Hyperion Records

Dante and Beatrice
composer
Poem for orchestra, 1901, revised 1910

Recordings
'Bantock: Orchestral Music' (CDS44281/6)
Bantock: Orchestral Music
Buy by post £33.00 CDS44281/6  6CDs Boxed set (at a special price)  
'Bantock: The Cyprian Goddess & other orchestral works' (CDA66810)
Bantock: The Cyprian Goddess & other orchestral works
Buy by post £13.99 (ARCHIVE SERVICE) CDA66810  Archive Service; also available on CDS44281/6   Download currently discounted
Details
Track 19 on CDA66810 [25'00] Archive Service; also available on CDS44281/6
Track 19 on CDS44281/6 CD3 [25'00] 6CDs Boxed set (at a special price)

Dante and Beatrice
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Dante and Beatrice was originally written (as Tone Poem No 2) in the summer of 1901 and performed at New Brighton and also in Birmingham at a Halford Concert. A commentator on the first version, which is now lost, pointed out that when Bantock revised it (the new score is dated 31 July 1910), little alteration was made in the music apart from the blending of the sections into a continuous fabric. The early version was in six sections, and it may be helpful to have the titles as a guide to the main episodes in the later version. These were: ‘Dante’, ‘Strife of Guelphs and Ghibellines’, ‘Beatrice’, ‘Dante’s vision of Hell, Purgatory and Heaven’, ‘Dante’s exile’, and ‘Death’. In the revision of 1910 recorded here, Bantock styles his score a ‘psychological study’ intending to evoke states of mind rather than describe individual episodes in detail.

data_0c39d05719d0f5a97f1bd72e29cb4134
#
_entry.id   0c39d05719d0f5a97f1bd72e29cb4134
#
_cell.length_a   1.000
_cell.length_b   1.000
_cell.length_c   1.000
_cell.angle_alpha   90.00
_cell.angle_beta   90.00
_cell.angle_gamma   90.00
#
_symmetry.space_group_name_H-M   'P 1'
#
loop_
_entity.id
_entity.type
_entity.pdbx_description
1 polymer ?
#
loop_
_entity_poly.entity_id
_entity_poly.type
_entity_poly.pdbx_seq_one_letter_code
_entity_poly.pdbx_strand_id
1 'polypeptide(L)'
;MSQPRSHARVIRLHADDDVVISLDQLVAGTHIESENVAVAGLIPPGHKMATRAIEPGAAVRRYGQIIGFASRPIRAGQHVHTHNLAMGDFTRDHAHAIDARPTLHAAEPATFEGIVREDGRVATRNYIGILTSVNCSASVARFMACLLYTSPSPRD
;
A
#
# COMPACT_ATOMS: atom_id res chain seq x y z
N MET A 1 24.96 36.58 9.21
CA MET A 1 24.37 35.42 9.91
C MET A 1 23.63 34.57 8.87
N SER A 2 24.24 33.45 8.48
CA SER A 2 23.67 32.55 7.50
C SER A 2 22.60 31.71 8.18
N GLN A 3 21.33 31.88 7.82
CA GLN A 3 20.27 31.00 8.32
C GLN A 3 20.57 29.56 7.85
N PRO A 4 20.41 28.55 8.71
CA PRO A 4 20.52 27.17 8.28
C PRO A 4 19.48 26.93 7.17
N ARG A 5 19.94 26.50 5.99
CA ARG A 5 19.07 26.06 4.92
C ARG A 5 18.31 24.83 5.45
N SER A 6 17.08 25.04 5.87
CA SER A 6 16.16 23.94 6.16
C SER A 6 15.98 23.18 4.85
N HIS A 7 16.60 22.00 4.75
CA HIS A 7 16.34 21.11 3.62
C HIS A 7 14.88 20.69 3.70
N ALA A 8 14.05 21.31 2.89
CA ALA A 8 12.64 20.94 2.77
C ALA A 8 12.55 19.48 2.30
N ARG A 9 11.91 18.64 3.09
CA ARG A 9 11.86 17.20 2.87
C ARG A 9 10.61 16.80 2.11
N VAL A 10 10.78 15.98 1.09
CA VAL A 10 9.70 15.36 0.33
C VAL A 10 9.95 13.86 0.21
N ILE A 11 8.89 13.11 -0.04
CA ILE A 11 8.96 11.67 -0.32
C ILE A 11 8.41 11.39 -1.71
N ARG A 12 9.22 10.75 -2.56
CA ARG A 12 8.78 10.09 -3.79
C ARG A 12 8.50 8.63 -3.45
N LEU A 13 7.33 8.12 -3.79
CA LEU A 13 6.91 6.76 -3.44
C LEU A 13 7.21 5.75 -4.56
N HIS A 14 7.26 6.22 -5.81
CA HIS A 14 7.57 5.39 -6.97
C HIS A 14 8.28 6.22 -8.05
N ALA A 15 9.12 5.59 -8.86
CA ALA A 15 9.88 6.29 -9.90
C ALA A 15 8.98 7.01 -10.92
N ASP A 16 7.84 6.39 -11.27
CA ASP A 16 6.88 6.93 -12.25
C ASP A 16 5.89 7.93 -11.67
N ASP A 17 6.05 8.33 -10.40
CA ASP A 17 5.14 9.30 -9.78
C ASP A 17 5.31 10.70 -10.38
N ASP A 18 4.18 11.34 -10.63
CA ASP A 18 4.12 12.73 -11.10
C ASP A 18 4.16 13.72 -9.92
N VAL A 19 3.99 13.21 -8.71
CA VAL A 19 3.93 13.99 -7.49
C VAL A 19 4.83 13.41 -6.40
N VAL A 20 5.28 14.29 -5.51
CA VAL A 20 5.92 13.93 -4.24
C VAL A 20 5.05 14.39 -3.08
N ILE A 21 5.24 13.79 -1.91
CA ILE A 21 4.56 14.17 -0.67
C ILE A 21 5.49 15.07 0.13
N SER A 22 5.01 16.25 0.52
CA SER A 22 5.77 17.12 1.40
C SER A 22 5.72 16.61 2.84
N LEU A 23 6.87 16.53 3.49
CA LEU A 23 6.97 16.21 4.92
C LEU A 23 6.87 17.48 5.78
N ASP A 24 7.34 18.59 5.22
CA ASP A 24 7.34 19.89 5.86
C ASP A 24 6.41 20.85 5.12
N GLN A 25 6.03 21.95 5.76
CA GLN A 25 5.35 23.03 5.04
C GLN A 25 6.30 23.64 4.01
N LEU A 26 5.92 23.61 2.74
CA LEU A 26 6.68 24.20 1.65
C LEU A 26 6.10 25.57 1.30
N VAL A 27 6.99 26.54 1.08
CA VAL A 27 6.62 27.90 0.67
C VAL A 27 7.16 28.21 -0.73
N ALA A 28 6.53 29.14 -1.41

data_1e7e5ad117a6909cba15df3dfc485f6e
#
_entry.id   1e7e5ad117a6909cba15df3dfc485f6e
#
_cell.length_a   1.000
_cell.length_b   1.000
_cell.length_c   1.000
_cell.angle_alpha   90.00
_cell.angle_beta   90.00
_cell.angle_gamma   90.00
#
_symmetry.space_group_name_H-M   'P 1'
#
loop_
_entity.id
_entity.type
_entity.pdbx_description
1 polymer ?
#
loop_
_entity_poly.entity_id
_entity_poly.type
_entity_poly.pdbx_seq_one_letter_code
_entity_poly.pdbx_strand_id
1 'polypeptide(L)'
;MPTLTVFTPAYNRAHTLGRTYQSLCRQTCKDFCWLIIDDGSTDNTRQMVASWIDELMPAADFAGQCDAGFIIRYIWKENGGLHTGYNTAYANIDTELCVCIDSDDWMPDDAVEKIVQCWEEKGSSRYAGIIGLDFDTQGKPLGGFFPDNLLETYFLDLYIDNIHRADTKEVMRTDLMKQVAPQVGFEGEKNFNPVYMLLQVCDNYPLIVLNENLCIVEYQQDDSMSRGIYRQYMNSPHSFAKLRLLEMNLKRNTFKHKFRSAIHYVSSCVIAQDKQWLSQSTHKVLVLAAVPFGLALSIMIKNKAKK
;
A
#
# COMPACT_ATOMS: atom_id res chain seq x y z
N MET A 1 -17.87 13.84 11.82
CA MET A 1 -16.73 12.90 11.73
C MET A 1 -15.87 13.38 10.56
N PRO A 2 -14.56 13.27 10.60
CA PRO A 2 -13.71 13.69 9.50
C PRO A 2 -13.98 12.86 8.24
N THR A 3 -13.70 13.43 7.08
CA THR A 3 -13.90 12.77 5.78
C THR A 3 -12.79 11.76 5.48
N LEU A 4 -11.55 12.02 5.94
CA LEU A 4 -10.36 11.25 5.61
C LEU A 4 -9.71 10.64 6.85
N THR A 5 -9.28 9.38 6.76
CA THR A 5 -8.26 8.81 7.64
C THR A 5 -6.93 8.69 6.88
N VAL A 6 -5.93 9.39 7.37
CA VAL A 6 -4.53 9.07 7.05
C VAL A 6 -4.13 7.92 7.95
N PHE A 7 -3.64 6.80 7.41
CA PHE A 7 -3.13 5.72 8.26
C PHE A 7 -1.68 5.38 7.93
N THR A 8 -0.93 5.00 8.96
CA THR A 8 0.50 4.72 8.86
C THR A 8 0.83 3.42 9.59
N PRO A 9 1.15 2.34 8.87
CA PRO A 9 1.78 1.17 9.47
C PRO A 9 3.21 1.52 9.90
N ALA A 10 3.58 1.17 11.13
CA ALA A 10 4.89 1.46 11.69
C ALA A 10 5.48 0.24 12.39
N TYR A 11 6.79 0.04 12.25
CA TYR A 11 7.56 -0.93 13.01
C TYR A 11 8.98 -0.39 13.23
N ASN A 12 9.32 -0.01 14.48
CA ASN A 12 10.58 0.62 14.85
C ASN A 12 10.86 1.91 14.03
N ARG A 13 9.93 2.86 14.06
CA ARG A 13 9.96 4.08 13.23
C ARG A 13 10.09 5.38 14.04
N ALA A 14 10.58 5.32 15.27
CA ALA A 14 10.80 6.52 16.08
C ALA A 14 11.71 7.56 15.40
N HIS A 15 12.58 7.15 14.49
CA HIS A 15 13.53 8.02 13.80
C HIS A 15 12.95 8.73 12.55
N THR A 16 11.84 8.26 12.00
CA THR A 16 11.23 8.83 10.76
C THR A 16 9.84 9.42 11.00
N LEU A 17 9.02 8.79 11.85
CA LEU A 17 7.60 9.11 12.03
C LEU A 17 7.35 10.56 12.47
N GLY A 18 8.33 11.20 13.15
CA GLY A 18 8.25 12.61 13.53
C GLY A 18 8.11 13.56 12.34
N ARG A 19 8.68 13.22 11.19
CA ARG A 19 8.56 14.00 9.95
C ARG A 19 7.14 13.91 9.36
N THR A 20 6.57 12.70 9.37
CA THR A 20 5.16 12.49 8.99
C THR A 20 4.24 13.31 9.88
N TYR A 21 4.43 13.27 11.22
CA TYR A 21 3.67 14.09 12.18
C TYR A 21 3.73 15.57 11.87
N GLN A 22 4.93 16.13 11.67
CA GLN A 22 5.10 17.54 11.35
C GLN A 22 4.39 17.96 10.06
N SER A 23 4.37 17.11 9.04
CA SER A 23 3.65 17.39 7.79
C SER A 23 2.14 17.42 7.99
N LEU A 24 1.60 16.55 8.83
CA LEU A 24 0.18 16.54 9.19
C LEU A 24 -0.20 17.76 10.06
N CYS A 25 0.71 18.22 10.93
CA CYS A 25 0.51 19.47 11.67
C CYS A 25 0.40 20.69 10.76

The music opens with an introduction which presents the two important themes—Dante’s quietly in unison and, after a climax, Beatrice’s theme appears against a yearning extension of Dante’s motif. The themes are developed as finally they are combined. At the climax of the development the music becomes wilder—firmly based on diminished sevenths—with a cataclysmic outburst, the depiction of the ‘Vision of Hell, Purgatory and Heaven’ in the earlier version. This leads to the extended lyrical closing section of the work, the chromatic harmony and brilliant handling of a large orchestra creating an ecstatic mood distinctive of its time. Soon Dante hears of Beatrice’s death (‘poignant grief’) and dies still transfigured by his love for her. Dedicated ‘To my friend Henry J Wood’, the score is prefaced by the quotation ‘L’amor che move il sole e l’altre stelle’ (‘The love that moves the sun and the other stars’) from Il Paradiso. The first performance was at Queen’s Hall on 24 May 1911 during the London Music Festival in the Coronation season. It cannot have been entirely satisfactory for Bantock as it was the same concert in which Elgar’s Second Symphony was first heard. Ticket prices were sky-high and the critics were there to hear Elgar—about whom they wrote at length—and not his illustrious Birmingham contemporary.

from notes by Lewis Foreman © 1995

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